Acrylic Color Mixing Chart: Free PDF Download

In Acrylic Painting, Color by Chris Breier4 Comments

My free color mixing chart contains 29 color mixing recipes for mixing the most common colors used in painting. You can download it by subscribing to my email newsletter. Once the signup is complete, you will receive a welcome email that contains a link to the PDF.

Please read the section on acceptable uses for the chart (basically, you can’t sell the chart for profit or distribute it on your own site etc).

Related Color Mixing Posts

Check out the posts below if you’re looking for more in depth articles about color mixing. Many of them include YouTube demonstrations. Bookmark this page so you can come back and learn more about color mixing!

  • The Secret to Mixing Purple – you might think that mixing red and blue makes purple but that actually makes brown. Learn the secret to mixing brilliant purples.
  • 11 Ways to Mix Black – in this post, I demonstrate 11 recipes for mixing black and it includes a YouTube video.
  • How to Mix Sky Blue – the video for this post was fun to film. I match the dark blue sky overhead and the lighter blue near the horizon. I also give tips for painting skies at the end of the video.
  • The Ultimate Guide to Mixing Brown – this is a comprehensive post on how to mix brown which includes a video.
  • How to Mix Red – this is not a mistake, you can actually mix red if you start with the right pigments. I talk about what the actual primary colors are.
  • Acrylic Color Mixing Demo – in the video I demonstrate how to mix exact colors by using only 6 colors plus white. I match swatches of color from a color chart.
  • Yellow and Black Makes Green – if you have ever added black to yellow to darken it, you may have been surprised that it makes green.

Ordering Prints

Click here to order your color mixing chart or click the red button below. The printing is handled by Redbubble and they ship to almost anywhere in the world. They have a generous return policy. You can choose from prints, canvas prints, framed prints, and more. The link will take you to the page for an 8″x10″ photographic print which is the least expensive option. It’s also available as a fine art print, framed art print, and more.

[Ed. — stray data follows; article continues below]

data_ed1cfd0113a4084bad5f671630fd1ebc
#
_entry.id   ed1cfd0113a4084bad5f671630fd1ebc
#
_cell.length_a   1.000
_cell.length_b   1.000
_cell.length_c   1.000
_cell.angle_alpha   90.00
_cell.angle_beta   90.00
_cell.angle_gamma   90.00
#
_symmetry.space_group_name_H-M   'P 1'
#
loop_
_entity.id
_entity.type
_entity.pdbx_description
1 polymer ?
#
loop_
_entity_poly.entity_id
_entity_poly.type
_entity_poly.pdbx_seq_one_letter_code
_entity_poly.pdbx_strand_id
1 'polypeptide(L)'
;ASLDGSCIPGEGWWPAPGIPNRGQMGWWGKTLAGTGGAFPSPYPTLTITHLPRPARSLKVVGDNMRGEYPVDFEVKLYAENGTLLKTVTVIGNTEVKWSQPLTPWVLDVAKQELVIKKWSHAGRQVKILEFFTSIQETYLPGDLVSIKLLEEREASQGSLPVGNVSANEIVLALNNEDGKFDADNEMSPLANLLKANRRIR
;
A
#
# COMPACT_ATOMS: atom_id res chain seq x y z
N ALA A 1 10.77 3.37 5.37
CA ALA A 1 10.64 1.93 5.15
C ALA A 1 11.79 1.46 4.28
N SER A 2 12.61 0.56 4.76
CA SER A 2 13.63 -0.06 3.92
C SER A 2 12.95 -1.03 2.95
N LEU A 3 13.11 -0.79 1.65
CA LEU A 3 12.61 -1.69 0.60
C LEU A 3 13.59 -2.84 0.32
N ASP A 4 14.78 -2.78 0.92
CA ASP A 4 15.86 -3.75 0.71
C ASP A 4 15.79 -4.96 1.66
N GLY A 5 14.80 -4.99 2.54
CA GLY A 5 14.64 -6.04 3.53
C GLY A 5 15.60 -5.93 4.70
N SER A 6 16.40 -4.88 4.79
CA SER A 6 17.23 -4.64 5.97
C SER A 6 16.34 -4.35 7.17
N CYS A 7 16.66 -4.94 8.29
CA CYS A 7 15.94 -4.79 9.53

Order Print Of Color Mixing Chart

Introduction

Color mixing can be confusing, even for experienced painters. I created this chart to help make color mixing easier for you. It’s a very useful tool to have in your studio to help you to avoid wasting paint, and your time. There are multiple formulas for mixing the same color so that you can mix the color you want, from the colors you already have on your palette.

There are plenty of other color mixtures that you can mix from acrylics, but my goal was to keep it simple. The focus of it is on mixing the secondary colors because you obviously can’t mix the primary colors. I only include mixtures of two colors to make it easier for beginners. As you learn more about mixing colors, you can create more complex mixtures by using more colors.

You may find some of the mixtures surprising. For instance, you can mix red even though many books say that you can’t because they define red as a primary color. It’s not as I explain later in this post. Another fun color mixing fact is that you can create green by mixing yellow with black.

I find that experience is the best teacher, so the most dramatic way to improve your understanding of color is to mix colors and make paintings. Eventually you’ll be able to mix colors without having to think about it. Most experienced painters have all of this color mixing theory burned into their memory from working on paintings.

Download the chart and start experimenting with mixing colors. If you need more guidance, I have more information about how to mix each color below. I hope this color chart will help to make color mixing easier for you.

Printing the Color Mixing Chart

The PDF is designed to fit on an 8″x10″. When you print it, it’s best to select “fit to page” so that it fills up the sheet of paper without having the printer crop it. This is the best option whether you’re printing on US letter or A4.

I chose to make it 8″x10″ so that it will fit into many common print sizes. It’s also convenient because there are many affordable 8″x10″ frames that include a precut mat. It’s much cheaper to buy a standard frame than it is to pay for custom framing. I wrote more about this in my post 17 Tips for Saving Money on Art Supplies.